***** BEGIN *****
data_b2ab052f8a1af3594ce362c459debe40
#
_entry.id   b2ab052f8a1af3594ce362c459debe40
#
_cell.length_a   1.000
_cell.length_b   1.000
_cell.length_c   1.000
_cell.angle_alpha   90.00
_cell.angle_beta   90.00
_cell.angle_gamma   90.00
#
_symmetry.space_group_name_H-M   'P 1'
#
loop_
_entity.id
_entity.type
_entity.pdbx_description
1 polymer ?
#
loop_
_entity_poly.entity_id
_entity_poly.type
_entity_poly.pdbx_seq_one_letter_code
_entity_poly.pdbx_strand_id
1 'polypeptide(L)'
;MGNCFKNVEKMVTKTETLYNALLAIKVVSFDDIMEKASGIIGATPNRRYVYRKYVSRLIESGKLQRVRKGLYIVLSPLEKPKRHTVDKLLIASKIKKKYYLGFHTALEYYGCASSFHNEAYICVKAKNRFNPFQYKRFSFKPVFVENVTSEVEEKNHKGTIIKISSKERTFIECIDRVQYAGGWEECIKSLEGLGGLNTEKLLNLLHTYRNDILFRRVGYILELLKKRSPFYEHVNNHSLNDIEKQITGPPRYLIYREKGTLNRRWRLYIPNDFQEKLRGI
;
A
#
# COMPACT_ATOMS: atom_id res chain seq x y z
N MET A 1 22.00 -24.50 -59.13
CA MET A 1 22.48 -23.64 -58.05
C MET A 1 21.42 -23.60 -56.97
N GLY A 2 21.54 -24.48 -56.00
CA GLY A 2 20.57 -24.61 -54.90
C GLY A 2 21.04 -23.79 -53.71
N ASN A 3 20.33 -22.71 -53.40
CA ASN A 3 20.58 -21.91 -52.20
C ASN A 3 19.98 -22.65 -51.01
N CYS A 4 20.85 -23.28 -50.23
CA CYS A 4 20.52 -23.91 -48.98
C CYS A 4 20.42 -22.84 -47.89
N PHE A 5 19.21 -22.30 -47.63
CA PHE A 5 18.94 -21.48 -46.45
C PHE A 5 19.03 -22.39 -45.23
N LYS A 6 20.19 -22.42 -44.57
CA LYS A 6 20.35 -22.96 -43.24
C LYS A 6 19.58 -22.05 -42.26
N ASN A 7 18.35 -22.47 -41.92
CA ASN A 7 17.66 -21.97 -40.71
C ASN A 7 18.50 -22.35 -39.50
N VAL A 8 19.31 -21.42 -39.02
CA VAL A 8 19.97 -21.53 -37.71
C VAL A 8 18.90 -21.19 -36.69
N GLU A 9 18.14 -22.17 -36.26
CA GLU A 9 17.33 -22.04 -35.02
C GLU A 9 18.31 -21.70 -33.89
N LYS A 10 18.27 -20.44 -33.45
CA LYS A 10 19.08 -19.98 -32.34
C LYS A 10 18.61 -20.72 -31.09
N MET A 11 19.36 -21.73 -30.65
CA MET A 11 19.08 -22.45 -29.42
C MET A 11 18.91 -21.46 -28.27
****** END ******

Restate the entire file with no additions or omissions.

data_b2ab052f8a1af3594ce362c459debe40
#
_entry.id   b2ab052f8a1af3594ce362c459debe40
#
_cell.length_a   1.000
_cell.length_b   1.000
_cell.length_c   1.000
_cell.angle_alpha   90.00
_cell.angle_beta   90.00
_cell.angle_gamma   90.00
#
_symmetry.space_group_name_H-M   'P 1'
#
loop_
_entity.id
_entity.type
_entity.pdbx_description
1 polymer ?
#
loop_
_entity_poly.entity_id
_entity_poly.type
_entity_poly.pdbx_seq_one_letter_code
_entity_poly.pdbx_strand_id
1 'polypeptide(L)'
;MGNCFKNVEKMVTKTETLYNALLAIKVVSFDDIMEKASGIIGATPNRRYVYRKYVSRLIESGKLQRVRKGLYIVLSPLEKPKRHTVDKLLIASKIKKKYYLGFHTALEYYGCASSFHNEAYICVKAKNRFNPFQYKRFSFKPVFVENVTSEVEEKNHKGTIIKISSKERTFIECIDRVQYAGGWEECIKSLEGLGGLNTEKLLNLLHTYRNDILFRRVGYILELLKKRSPFYEHVNNHSLNDIEKQITGPPRYLIYREKGTLNRRWRLYIPNDFQEKLRGI
;
A
#
# COMPACT_ATOMS: atom_id res chain seq x y z
N MET A 1 22.00 -24.50 -59.13
CA MET A 1 22.48 -23.64 -58.05
C MET A 1 21.42 -23.60 -56.97
N GLY A 2 21.54 -24.48 -56.00
CA GLY A 2 20.57 -24.61 -54.90
C GLY A 2 21.04 -23.79 -53.71
N ASN A 3 20.33 -22.71 -53.40
CA ASN A 3 20.58 -21.91 -52.20
C ASN A 3 19.98 -22.65 -51.01
N CYS A 4 20.85 -23.28 -50.23
CA CYS A 4 20.52 -23.91 -48.98
C CYS A 4 20.42 -22.84 -47.89
N PHE A 5 19.21 -22.30 -47.63
CA PHE A 5 18.94 -21.48 -46.45
C PHE A 5 19.03 -22.39 -45.23
N LYS A 6 20.19 -22.42 -44.57
CA LYS A 6 20.35 -22.96 -43.24
C LYS A 6 19.58 -22.05 -42.26
N ASN A 7 18.35 -22.47 -41.92
CA ASN A 7 17.66 -21.97 -40.71
C ASN A 7 18.50 -22.35 -39.50
N VAL A 8 19.31 -21.42 -39.02
CA VAL A 8 19.97 -21.53 -37.71
C VAL A 8 18.90 -21.19 -36.69
N GLU A 9 18.14 -22.17 -36.26
CA GLU A 9 17.33 -22.04 -35.02
C GLU A 9 18.31 -21.70 -33.89
N LYS A 10 18.27 -20.44 -33.45
CA LYS A 10 19.08 -19.98 -32.34
C LYS A 10 18.61 -20.72 -31.09
N MET A 11 19.36 -21.73 -30.65
CA MET A 11 19.08 -22.45 -29.42
C MET A 11 18.91 -21.46 -28.27